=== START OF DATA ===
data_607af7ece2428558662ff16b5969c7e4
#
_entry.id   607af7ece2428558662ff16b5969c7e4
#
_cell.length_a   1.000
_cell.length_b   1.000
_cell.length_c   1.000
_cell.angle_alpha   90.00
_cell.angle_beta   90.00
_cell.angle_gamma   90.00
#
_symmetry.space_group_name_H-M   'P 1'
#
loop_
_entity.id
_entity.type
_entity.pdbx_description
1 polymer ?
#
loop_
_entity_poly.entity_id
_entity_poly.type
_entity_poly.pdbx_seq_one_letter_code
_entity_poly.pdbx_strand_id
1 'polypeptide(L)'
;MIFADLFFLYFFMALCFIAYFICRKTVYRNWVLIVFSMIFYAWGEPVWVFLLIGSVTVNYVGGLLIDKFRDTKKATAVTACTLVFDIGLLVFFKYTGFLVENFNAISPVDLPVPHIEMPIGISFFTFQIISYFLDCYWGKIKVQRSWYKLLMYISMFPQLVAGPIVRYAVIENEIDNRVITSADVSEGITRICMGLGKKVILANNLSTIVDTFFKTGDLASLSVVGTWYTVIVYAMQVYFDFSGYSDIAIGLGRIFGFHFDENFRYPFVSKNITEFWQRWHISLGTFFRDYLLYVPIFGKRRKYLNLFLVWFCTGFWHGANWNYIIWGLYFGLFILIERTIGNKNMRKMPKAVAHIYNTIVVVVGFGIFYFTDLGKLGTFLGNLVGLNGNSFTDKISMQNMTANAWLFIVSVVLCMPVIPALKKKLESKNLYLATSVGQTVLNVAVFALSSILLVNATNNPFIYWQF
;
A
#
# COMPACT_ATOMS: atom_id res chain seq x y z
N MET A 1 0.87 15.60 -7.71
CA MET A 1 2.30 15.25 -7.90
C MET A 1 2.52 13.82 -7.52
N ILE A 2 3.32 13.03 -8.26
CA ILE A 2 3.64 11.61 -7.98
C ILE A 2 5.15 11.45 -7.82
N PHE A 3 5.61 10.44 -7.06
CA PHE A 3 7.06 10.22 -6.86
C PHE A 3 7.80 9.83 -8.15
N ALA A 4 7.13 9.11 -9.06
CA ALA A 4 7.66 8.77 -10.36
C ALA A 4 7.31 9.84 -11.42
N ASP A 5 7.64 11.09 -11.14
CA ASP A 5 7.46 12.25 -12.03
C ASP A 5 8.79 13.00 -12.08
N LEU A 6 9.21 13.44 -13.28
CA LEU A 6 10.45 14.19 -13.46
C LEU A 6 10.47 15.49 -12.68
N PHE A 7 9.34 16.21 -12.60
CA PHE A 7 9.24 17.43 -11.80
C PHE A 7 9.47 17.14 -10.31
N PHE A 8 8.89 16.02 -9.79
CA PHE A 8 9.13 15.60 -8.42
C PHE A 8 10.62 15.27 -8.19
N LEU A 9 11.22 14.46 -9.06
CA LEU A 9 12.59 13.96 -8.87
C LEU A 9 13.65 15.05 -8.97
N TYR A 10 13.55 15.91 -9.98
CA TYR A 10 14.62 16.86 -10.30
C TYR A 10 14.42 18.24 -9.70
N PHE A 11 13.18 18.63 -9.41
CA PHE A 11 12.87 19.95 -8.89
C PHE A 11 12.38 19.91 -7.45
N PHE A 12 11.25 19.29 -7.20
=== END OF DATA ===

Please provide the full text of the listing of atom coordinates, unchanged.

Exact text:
data_607af7ece2428558662ff16b5969c7e4
#
_entry.id   607af7ece2428558662ff16b5969c7e4
#
_cell.length_a   1.000
_cell.length_b   1.000
_cell.length_c   1.000
_cell.angle_alpha   90.00
_cell.angle_beta   90.00
_cell.angle_gamma   90.00
#
_symmetry.space_group_name_H-M   'P 1'
#
loop_
_entity.id
_entity.type
_entity.pdbx_description
1 polymer ?
#
loop_
_entity_poly.entity_id
_entity_poly.type
_entity_poly.pdbx_seq_one_letter_code
_entity_poly.pdbx_strand_id
1 'polypeptide(L)'
;MIFADLFFLYFFMALCFIAYFICRKTVYRNWVLIVFSMIFYAWGEPVWVFLLIGSVTVNYVGGLLIDKFRDTKKATAVTACTLVFDIGLLVFFKYTGFLVENFNAISPVDLPVPHIEMPIGISFFTFQIISYFLDCYWGKIKVQRSWYKLLMYISMFPQLVAGPIVRYAVIENEIDNRVITSADVSEGITRICMGLGKKVILANNLSTIVDTFFKTGDLASLSVVGTWYTVIVYAMQVYFDFSGYSDIAIGLGRIFGFHFDENFRYPFVSKNITEFWQRWHISLGTFFRDYLLYVPIFGKRRKYLNLFLVWFCTGFWHGANWNYIIWGLYFGLFILIERTIGNKNMRKMPKAVAHIYNTIVVVVGFGIFYFTDLGKLGTFLGNLVGLNGNSFTDKISMQNMTANAWLFIVSVVLCMPVIPALKKKLESKNLYLATSVGQTVLNVAVFALSSILLVNATNNPFIYWQF
;
A
#
# COMPACT_ATOMS: atom_id res chain seq x y z
N MET A 1 0.87 15.60 -7.71
CA MET A 1 2.30 15.25 -7.90
C MET A 1 2.52 13.82 -7.52
N ILE A 2 3.32 13.03 -8.26
CA ILE A 2 3.64 11.61 -7.98
C ILE A 2 5.15 11.45 -7.82
N PHE A 3 5.61 10.44 -7.06
CA PHE A 3 7.06 10.22 -6.86
C PHE A 3 7.80 9.83 -8.15
N ALA A 4 7.13 9.11 -9.06
CA ALA A 4 7.66 8.77 -10.36
C ALA A 4 7.31 9.84 -11.42
N ASP A 5 7.64 11.09 -11.14
CA ASP A 5 7.46 12.25 -12.03
C ASP A 5 8.79 13.00 -12.08
N LEU A 6 9.21 13.44 -13.28
CA LEU A 6 10.45 14.19 -13.46
C LEU A 6 10.47 15.49 -12.68
N PHE A 7 9.34 16.21 -12.60
CA PHE A 7 9.24 17.43 -11.80
C PHE A 7 9.47 17.14 -10.31
N PHE A 8 8.89 16.02 -9.79
CA PHE A 8 9.13 15.60 -8.42
C PHE A 8 10.62 15.27 -8.19
N LEU A 9 11.22 14.46 -9.06
CA LEU A 9 12.59 13.96 -8.87
C LEU A 9 13.65 15.05 -8.97
N TYR A 10 13.55 15.91 -9.98
CA TYR A 10 14.62 16.86 -10.30
C TYR A 10 14.42 18.24 -9.70
N PHE A 11 13.18 18.63 -9.41
CA PHE A 11 12.87 19.95 -8.89
C PHE A 11 12.38 19.91 -7.45
N PHE A 12 11.25 19.29 -7.20